three adages that have come to be known
as Clarke’s Three Laws:
When a distinguished but elderly scientist states that something is possible,
he is almost certainly right. When he
states that something is impossible, he
is very probably wrong.
The only way of discovering the limits
of the possible is to venture a little way
past them into the impossible.
Any su;ciently advanced technology is
indistinguishable from magic.
Personally, I should probably be wary
of the second sentence in his first law, as
I am much more conservative than some
others about how quickly AI will be ascendant. But for now I want to expound on
Clarke’s Third Law.
Imagine we had a time machine and
we could transport Isaac Newton from
the late 17th century to today, setting him
down in a place that would be familiar to
him: Trinity College Chapel at the University of Cambridge.
Now show Newton an Apple. Pull out
an iPhone from your pocket, and turn it
on so that the screen is glowing and full
of icons, and hand it to him. Newton, who
revealed how white light is made from
components of di;erent-colored light by
pulling apart sunlight with a prism and
then putting it back together, would no
doubt be surprised at such a small object
producing such vivid colors in the darkness of the chapel. Now play a movie of
an English country scene, and then some
church music that he would have heard.
And then show him a Web page with the
500-plus pages of his personally annotated copy of his masterpiece Principia,
teaching him how to use the pinch gesture
to zoom in on details.
Could Newton begin to explain how
this small device did all that? Although
he invented calculus and explained both
optics and gravity, he was never able to sort
out chemistry from alchemy. So I think he
would be flummoxed, and unable to come
up with even the barest coherent outline
of what this device was. It would be no dif-
ferent to him from an embodiment of the
occult—something that was of great inter-
est to him. It would be indistinguishable
from magic. And remember, Newton was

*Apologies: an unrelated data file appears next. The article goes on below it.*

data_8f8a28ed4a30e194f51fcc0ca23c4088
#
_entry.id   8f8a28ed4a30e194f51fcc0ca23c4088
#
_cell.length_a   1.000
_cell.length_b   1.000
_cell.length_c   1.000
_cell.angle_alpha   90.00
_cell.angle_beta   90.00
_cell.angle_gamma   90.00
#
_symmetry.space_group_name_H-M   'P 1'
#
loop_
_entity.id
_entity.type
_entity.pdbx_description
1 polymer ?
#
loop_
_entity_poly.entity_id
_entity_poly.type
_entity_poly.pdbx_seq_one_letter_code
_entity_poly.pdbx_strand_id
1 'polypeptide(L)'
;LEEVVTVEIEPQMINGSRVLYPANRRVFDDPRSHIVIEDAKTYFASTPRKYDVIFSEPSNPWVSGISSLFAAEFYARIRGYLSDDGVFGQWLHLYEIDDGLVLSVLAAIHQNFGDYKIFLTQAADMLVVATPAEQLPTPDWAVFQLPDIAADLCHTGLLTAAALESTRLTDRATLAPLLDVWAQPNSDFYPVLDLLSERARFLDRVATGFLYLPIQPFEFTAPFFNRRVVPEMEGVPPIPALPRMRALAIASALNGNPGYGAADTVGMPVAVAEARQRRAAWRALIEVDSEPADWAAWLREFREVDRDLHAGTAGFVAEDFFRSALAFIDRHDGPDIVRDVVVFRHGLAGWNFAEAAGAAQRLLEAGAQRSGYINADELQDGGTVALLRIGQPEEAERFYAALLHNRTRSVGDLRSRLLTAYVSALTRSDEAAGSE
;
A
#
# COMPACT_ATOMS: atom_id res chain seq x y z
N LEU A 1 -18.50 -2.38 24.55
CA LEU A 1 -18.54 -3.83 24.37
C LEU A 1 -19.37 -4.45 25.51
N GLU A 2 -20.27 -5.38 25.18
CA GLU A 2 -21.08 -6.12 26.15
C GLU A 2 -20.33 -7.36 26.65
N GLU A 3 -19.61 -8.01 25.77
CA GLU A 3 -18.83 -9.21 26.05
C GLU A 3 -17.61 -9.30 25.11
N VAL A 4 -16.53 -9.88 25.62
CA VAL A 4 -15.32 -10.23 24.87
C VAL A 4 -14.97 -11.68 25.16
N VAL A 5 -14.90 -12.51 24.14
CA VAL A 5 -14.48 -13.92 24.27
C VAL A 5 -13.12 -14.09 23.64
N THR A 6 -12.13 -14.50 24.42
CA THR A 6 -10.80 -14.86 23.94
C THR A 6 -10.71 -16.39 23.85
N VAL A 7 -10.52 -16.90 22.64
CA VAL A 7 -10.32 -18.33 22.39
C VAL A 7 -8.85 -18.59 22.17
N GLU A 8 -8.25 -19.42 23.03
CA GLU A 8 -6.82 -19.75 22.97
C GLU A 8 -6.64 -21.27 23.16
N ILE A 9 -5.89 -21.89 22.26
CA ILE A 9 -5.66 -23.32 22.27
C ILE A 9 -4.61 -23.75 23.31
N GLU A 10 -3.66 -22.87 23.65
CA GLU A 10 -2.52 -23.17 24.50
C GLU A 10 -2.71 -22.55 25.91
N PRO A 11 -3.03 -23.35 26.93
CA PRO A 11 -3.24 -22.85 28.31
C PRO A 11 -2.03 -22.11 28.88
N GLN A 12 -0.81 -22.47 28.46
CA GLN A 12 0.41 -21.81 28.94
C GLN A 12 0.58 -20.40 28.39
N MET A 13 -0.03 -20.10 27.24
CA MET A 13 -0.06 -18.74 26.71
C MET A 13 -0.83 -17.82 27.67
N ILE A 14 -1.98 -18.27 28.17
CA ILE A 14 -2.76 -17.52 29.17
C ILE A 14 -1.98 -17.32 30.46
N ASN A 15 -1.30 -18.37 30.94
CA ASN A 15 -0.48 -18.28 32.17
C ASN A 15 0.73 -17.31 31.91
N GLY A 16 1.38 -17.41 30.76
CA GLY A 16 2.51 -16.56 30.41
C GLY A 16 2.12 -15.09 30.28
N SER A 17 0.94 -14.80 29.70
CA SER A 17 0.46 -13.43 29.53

a really smart dude.
If something is magic, it is hard to know
its limitations. Suppose we further show
Newton how the device can illuminate the
dark, how it can take photos and movies
and record sound, how it can be used as
a magnifying glass and as a mirror. Then
we show him how it can be used to carry
out arithmetical computations at incredible speed and to many decimal places. We
show it counting the steps he has taken as
he carries it, and show him that he can use
it to talk to people anywhere in the world,
immediately, from right there in the chapel.
What else might Newton conjecture
that the device could do? Prisms work
forever. Would he conjecture that the
iPhone would work forever just as it is,
neglecting to understand that it needs to
be recharged? Recall that we nabbed him
from a time 100 years before the birth of
Michael Faraday, so he lacked a scientific
understanding of electricity. If the iPhone
can be a source of light without fire, could
it perhaps also transmute lead into gold?
This is a problem we all have with
imagined future technology. If it is far
enough away from the technology we have
and understand today, then we do not
know its limitations. And if it becomes
indistinguishable from magic, anything
one says about it is no longer falsifiable.
This is a problem I regularly encounter
when trying to debate with people about
whether we should fear artificial general
intelligence, or AGI—the idea that we will
build autonomous agents that operate
much like beings in the world. I am told
that I do not understand how powerful
AGI will be. That is not an argument. We
have no idea whether it can even exist.
I would like it to exist—this has always
been my own motivation for working in
robotics and AI. But modern-day AGI
research is not doing well at all on either
being general or supporting an independent entity with an ongoing existence. It
mostly seems stuck on the same issues in
reasoning and common sense that AI has
had problems with for at least 50 years.
All the evidence that I see says we have no
real idea yet how to build one. Its properties are completely unknown, so rhetorically it quickly becomes magical, powerful
Nothing in the universe is without
Watch out for arguments about
future technology that is magical. Such
an argument can never be refuted. It is
a faith-based argument, not a scientific
3. Performance versus competence
We all use cues about how people perform
some particular task to estimate how well
they might perform some di;erent task.
In a foreign city we ask a stranger on the
street for directions, and she replies with
confidence and with directions that seem
to make sense, so we figure we can also
ask her about the local system for paying
when you want to take a bus.
Now suppose a person tells us that
a particular photo shows people playing
Frisbee in the park. We naturally assume
that this person can answer questions like
What is the shape of a Frisbee? Roughly